The phrase “RDRfriendly” is in danger of becoming as overused in our industry as WYSIWYG was in computing a few years ago.
A major plank of the RDR is that advisers and providers should be able to say to consumers “what you see is what you get”. RDR-friendly must mean, at least, that everything should be clear to clients, with no hidden payments or charges.
The obvious WYSIWYG in the RDR applies to remuneration received by advisers for recommending packaged products. Relationships will in many cases change fundamentally, with adviser-charging meaning that remuneration is agreed only between advisers and clients. Providers will have no say in the amounts involved but may facilitate payment through packaged arrangements.
The FSA has made it clear in its latest feedback statement that this extends beyond payments made directly by product providers and includes commissions from discretionary investment managers.
Where an adviser recommends the services of an investment manager, commission can only be paid if it has been agreed with the client.
When advisers recommend distributor-influenced funds, there must be no hidden income, such as remuneration for sitting on a governance committee.
In practice, it will probably be most straightforward if all payments to advisers come either through fees or directly from any packaged products recommended.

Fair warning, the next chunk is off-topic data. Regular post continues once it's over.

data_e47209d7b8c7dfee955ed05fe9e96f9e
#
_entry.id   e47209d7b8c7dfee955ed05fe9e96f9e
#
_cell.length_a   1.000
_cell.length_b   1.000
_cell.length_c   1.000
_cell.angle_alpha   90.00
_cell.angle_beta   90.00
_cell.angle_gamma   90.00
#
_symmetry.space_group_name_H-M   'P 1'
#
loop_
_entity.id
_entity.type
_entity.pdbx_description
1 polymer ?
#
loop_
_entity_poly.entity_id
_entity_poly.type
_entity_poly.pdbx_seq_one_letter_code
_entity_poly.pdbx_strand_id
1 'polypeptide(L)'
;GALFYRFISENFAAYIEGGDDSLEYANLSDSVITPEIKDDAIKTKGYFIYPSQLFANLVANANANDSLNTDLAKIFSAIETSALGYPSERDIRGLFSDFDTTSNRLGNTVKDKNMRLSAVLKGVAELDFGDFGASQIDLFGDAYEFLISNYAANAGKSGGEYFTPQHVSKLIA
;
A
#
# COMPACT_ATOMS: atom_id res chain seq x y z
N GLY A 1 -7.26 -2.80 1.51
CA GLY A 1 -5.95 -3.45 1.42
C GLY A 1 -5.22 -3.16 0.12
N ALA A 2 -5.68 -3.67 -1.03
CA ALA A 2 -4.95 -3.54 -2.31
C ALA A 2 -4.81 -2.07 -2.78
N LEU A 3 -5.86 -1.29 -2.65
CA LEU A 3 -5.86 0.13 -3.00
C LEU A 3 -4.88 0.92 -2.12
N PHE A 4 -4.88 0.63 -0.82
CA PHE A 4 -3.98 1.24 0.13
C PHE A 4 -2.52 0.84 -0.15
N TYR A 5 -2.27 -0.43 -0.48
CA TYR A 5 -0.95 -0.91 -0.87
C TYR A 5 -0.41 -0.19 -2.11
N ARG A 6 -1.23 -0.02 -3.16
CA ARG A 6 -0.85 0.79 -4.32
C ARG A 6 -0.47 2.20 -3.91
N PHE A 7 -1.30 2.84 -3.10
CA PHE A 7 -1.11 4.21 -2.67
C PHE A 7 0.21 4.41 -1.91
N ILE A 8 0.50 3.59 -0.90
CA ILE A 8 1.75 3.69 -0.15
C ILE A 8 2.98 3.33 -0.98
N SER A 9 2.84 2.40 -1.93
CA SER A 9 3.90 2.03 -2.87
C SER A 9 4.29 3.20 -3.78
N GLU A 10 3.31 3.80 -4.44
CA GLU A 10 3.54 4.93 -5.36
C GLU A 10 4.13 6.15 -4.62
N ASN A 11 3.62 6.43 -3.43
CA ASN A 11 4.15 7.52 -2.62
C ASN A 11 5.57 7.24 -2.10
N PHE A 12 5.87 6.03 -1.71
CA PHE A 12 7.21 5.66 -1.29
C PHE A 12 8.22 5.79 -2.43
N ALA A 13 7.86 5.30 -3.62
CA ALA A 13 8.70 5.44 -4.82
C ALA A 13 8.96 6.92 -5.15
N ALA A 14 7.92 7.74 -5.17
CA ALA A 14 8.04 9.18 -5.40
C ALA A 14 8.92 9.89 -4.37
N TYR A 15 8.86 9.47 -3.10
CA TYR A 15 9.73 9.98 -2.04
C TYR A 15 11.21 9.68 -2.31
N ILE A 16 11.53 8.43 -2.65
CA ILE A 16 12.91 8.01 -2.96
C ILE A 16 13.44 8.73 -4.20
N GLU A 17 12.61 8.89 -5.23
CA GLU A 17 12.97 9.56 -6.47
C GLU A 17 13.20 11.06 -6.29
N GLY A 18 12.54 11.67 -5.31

The FSA has also been considering the position of plat-forms under the new regime and is concerned that everything should be clear and above board.
As well as the direct application of adviser-charging to payments from platforms, the FSA is wary of rebates from product providers to customers that appear to offset adviser charges.
The principle of transparency is not just about payments to advisers. For example, in its discussion paper on platforms, the FSA states: “If a platform retains a proportion of the interest paid on cash accounts, it is important that this is clearly and prominently disclosed to customers.”
This reinforces the priority that the FSA attaches to clear explanations of charges and it states in its review of platform operator disclosure documents: “The disclosure of platform fees and charges in our sample was particularly poor”.
The message is clear – unless WYSIWIG applies consistently and clearly, the FSA will continue to express concerns and take action.
This means that complete unbundling of charges must become the norm in an RDR world. Just as no remuneration should be paid to advisers that is not pre-agreed with the client and clearly separated from other charges, the differentiation between admin costs and investment costs must also be clear.
It will be unacceptable for provider admin costs to be subsidised by reductions to interest rates paid on cash balances or rebates from platforms or investment managers.
That is a fundamental change from where we have been in the past. The principle behind stakeholder products was that everything was bundled into a single annual management charge and there was no separation out for customers of how that was split between the costs of administration, investment management and advice.
The key principles were simplicity and comparability, and one of the challenges of the new regime is to retain these as much as is feasible while giving the highest priority to transparency.
If we can achieve that, WYSIWYG will be one of the most significant improve-ments of the RDR and will really benefit consumers. Only products that already achieve that goal can currently be truly described as RDR-friendly.
Ian Naismith is head of pensions market development at Scottish Widows